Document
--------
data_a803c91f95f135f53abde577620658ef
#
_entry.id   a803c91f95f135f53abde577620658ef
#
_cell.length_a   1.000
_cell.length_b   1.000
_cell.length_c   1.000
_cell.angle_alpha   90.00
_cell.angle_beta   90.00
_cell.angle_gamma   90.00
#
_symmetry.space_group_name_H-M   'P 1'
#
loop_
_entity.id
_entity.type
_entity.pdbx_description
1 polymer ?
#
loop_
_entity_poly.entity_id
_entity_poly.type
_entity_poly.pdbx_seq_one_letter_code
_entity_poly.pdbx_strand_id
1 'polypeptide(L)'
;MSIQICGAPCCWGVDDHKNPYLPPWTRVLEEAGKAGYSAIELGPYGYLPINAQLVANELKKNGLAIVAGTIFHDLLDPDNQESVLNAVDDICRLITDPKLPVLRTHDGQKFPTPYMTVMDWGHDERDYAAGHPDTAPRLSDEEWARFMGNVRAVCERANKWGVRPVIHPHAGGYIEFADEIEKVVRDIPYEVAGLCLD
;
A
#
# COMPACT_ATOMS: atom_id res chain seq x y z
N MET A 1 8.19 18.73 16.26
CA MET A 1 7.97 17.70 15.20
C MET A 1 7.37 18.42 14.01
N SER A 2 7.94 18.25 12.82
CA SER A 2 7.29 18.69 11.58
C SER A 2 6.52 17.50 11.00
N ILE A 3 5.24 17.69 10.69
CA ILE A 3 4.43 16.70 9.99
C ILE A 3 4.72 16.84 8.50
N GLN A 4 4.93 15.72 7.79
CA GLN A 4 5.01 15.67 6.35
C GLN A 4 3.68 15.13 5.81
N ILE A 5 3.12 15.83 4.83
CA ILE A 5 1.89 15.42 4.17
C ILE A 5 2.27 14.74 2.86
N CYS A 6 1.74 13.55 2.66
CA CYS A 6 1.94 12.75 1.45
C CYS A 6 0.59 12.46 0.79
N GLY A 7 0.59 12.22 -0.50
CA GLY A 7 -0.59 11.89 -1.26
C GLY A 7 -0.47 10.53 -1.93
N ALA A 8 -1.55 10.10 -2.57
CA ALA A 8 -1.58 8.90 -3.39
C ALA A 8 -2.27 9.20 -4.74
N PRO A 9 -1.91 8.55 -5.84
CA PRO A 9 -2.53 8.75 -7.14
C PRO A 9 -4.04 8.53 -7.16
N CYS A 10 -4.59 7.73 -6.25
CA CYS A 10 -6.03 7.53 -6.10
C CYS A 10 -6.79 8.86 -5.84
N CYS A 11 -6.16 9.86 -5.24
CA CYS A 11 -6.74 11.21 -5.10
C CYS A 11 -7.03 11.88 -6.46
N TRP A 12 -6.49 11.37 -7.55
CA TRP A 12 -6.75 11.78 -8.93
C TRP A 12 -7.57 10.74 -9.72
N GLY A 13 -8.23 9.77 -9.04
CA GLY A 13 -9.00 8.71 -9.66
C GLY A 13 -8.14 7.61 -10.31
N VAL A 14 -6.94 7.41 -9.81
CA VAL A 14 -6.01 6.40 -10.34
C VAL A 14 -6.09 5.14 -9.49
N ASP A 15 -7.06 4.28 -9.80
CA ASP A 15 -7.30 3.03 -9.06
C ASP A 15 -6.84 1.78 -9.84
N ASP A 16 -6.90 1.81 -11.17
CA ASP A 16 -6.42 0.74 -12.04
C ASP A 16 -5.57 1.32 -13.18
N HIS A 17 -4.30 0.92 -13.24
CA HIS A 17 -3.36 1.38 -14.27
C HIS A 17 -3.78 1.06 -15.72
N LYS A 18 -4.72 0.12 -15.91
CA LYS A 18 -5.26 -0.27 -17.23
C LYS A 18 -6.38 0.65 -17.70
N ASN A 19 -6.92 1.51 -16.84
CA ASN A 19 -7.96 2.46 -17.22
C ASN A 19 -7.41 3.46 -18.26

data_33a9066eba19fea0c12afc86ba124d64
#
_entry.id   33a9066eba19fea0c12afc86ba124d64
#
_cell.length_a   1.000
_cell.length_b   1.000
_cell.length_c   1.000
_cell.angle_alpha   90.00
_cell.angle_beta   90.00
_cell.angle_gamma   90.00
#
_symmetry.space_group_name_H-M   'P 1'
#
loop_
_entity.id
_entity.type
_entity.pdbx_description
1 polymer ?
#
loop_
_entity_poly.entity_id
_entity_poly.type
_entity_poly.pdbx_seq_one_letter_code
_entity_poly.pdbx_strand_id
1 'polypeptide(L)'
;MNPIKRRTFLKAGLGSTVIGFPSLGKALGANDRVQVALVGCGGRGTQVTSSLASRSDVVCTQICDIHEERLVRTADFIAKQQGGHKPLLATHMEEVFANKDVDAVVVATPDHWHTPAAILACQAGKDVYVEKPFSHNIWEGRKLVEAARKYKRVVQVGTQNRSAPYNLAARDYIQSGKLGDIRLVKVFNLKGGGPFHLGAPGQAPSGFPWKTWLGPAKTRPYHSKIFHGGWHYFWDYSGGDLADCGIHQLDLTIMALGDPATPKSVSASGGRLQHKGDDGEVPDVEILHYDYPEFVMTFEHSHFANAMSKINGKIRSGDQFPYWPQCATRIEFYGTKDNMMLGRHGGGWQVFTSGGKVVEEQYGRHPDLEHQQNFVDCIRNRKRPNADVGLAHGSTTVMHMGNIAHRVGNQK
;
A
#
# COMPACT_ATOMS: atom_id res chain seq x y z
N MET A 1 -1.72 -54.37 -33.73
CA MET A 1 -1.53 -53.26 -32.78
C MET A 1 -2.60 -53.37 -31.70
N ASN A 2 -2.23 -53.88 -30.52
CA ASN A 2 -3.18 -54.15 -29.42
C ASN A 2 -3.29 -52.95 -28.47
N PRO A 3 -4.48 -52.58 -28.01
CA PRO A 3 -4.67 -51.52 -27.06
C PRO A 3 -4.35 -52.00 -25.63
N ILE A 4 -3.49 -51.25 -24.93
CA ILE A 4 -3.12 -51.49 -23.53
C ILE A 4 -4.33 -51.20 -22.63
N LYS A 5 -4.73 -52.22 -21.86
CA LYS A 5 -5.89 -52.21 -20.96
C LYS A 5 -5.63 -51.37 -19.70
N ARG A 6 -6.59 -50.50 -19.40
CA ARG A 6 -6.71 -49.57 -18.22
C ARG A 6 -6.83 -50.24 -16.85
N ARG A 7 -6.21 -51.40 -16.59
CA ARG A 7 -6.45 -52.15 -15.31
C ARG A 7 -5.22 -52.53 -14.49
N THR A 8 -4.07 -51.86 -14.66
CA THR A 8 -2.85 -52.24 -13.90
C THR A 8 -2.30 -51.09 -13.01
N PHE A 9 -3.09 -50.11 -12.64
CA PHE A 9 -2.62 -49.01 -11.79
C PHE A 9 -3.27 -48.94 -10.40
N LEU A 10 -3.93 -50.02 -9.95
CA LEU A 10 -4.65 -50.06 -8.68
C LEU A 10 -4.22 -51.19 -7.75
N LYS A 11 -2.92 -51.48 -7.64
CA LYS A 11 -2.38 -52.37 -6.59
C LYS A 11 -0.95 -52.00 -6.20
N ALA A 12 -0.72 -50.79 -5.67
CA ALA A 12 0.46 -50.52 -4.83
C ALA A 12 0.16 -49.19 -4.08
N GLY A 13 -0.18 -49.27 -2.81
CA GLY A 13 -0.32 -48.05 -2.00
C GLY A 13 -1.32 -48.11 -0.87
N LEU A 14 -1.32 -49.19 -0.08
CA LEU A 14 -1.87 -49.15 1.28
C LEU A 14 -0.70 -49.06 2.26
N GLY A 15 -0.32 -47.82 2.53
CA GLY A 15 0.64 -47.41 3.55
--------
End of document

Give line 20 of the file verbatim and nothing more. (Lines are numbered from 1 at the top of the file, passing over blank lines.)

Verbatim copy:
loop_